I’m grateful that BSidesSF gave me an opportunity to speak and share with the community. It was a lot of fun the second time around.
I appreciated the opportunity to speak at AllDayDevOps this year. Thanks to AllDayDevOps for releasing recordings of all of the talks. Here’s mine!
AWS Elasticsearch Service is a quick and easy way to spin up Elasticsearch clusters. Unfortunately, the default authentication for the Kibana visualization plugin is, well, none. If you can access the Kibana dashboard, you’re in! I wanted to make sure that the data in some of our internal AWS Elasticsearch clusters was protected. With everything else consolidating around a SAML SSO identity provider, I was hoping that it would be relatively simple to tie the two things together.
I’m grateful that BSidesSF gave me an opportunity to speak and share with the community. It was a lot of fun, particularly getting to see an artist do a live sketch of my talk. After immersing myself in a preparation, it’s interesting to see what the main points that a listener is pulling out in real time.
So after slamming in the UniFi WiFi system, I had rock solid internet almost everywhere in my house, except the desk where I actually work from home. That one corner - the one place where I actually do work people sometimes pay me for - had WiFi speeds 90% slower than everywhere else. And as The Oatmeal points out, the only thing worst than no internet is slow internet. This obviously could not stand.
Here’s two methods to protect SSH with multi-factor setup. Quick disclaimer, the scripts below are built generically and require you to do a bit of additional work of inserting your own secrets. If you just run these scripts without inserting your own keys or API tokens, you won’t be able to pass the second factor challenge and you can permanently lock yourself our of your own system. The scripts will take you 90% of the way, but be sure to do the follow on steps.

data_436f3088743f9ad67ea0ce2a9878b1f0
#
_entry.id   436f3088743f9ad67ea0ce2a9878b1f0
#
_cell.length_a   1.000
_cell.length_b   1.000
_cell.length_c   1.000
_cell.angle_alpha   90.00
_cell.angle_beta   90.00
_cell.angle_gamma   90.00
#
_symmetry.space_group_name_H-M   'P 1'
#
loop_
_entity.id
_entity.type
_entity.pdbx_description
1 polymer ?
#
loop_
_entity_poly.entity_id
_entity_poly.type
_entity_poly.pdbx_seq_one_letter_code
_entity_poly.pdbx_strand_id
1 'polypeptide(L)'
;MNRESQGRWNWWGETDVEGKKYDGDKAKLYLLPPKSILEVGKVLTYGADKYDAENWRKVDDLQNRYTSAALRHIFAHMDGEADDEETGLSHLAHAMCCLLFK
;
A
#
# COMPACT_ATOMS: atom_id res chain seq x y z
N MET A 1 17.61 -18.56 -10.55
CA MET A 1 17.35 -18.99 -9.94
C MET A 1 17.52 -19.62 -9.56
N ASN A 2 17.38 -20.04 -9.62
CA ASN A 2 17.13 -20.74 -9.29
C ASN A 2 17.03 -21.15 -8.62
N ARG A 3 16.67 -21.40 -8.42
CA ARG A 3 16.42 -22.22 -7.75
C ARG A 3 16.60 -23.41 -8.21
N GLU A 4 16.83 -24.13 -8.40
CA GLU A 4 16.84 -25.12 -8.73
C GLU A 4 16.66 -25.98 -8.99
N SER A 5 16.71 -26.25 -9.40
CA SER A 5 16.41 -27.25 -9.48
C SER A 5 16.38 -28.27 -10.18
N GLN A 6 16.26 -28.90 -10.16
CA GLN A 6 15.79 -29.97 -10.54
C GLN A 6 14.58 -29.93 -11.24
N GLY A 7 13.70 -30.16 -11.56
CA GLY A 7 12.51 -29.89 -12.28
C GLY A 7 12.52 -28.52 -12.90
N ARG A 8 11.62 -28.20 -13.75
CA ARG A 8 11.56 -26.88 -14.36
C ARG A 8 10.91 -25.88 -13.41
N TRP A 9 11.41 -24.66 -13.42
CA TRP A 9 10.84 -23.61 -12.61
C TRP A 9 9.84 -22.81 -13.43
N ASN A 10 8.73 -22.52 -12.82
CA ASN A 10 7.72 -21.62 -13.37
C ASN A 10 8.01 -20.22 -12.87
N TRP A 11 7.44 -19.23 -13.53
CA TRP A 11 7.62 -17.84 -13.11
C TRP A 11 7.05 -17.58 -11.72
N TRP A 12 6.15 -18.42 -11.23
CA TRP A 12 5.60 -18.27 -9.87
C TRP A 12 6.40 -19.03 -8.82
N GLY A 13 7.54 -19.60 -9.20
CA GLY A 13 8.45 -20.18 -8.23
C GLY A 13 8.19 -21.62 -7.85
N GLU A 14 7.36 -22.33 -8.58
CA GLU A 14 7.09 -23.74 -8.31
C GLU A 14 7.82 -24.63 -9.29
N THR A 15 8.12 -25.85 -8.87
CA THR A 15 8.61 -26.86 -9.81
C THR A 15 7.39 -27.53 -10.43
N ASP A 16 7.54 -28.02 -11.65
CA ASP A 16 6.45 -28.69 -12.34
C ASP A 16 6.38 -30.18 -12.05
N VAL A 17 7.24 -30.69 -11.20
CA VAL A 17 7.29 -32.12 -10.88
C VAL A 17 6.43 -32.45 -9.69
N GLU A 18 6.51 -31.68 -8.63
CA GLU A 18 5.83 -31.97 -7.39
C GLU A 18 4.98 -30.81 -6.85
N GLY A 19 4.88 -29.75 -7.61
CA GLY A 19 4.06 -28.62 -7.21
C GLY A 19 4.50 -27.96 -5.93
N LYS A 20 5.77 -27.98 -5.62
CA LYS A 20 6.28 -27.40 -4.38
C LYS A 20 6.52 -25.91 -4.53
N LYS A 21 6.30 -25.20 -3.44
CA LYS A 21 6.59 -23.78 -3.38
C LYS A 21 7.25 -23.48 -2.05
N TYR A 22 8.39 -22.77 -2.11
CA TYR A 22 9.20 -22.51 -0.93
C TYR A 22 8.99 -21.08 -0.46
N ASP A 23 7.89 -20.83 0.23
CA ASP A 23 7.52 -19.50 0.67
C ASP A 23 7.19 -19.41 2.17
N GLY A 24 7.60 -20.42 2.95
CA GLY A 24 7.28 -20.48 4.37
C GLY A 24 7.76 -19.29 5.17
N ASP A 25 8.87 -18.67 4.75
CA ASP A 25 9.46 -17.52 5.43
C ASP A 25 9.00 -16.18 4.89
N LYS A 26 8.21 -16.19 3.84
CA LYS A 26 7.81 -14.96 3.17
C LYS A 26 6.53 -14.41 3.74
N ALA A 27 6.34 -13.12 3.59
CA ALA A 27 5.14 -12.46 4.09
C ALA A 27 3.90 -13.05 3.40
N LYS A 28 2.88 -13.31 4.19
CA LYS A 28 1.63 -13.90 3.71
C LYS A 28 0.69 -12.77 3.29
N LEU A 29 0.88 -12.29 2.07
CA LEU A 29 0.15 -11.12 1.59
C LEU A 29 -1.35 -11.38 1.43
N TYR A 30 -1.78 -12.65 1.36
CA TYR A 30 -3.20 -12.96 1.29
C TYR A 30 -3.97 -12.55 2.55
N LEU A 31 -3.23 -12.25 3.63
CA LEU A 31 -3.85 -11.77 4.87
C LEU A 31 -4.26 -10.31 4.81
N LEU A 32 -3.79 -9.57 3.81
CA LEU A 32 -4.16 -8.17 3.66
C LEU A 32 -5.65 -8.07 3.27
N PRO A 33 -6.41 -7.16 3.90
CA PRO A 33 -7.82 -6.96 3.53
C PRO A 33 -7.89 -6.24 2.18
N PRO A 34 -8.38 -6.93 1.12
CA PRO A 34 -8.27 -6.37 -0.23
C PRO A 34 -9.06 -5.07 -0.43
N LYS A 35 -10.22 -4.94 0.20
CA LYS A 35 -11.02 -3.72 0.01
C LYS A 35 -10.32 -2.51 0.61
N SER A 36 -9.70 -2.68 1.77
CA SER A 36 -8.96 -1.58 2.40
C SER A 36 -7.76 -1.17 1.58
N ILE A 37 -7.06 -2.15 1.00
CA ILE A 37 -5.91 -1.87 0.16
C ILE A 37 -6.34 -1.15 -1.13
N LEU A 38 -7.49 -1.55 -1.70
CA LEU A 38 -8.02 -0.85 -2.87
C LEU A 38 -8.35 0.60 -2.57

This is a follow-up from part 1, and assumes that you have a fully functional copy of whatever Wordpress site that you’re looking to migrate at some-app-name.azurewebsites.net
So let’s start with the easy and fun stuff first: the for free part! Microsoft has a fantastic donation program setup for most non-profits to get $5000 per year in free Azure computing. It’s pretty fantastic. If you have 501(c)3 status (or the equivalent in your country) pop over to the Azure donation website, double check that you meet the eligibility requirements (no political orgs, no government orgs, stuff like that) and start the application process. It costs you nothing to apply and even if you aren’t planning to use it to host your website like I outline here, $5000 in free compute is hardly a liability. Spin up a massive GPU instance and mine bitcoin at the least!
So F5’s documentation is pretty amazing and the automatic updates to the ASM signature set has taken care of 95% of the security issues that I’ve encountered so far. The last time that Apache Struts had a public exploit (the same vulnerability at the root of the Equifax breach) it was great to log on and see that it was just blocked by the existing ruleset.
It was death by papercuts, but my old AirPlay Express router finally bit the dust. With the addition of Pi-Hole, it was fine. Not great, but with 30 minutes of fiddling with it every week and setting it on a timer to reboot regularly it was marginally acceptable. With so much of my life and work being tied pretty directly to the internet, I ended up making the same calculations that Troy Hunt did that paying for quality networking gear will pay off in the long run, and bit the bullet to buy a full Unifi setup.
As the old New Yorker cartoon goes, “On the internet, nobody knows you’re a dog.” If you tell a computer that you are Big Bird from Sesame Street, it will believe you unless someone had instructed it beforehand how it can verify claims of Big Bird-ness; like checking if they’re 8 feet 2 inches tall, yellow and covered in feathers.
Pi-hole is great! The Airport Express it’s been saving, not so much. Things have been going swimmingly right up until we had our first overnight guest. I, like most modern hosts, recognize that wi-fi has dropped itself into the base of the modern Maslow’s hierarchy of needs and in being hospitable to our guests generally want to provide that. Airport Express has a great checkboxy “create a guest network” feature, save that you can’t specify different DNS servers for the guest network.
When spinning up my home network I went the route of overpaying for an Apple Airport Express. I spend a lot of time fighting with technology at work, I’m happy to overpay for the hardware in order to get the legendary Apple “It just works.” peace of mind back at home. Which was great! Until it wasn’t.
Hello world! I’m Benjamin and I figure things out. For the longest time, I had my own ‘site’ at a vanity URL; nothing all that much to look at, but enough to not be completely embarrassed when people tried to see if there was something behind the email address I put on resumes. At the time I used the tools that I knew and slapped something together in a few afternoons using Joomla and a cheap webhost and completely forgot about it.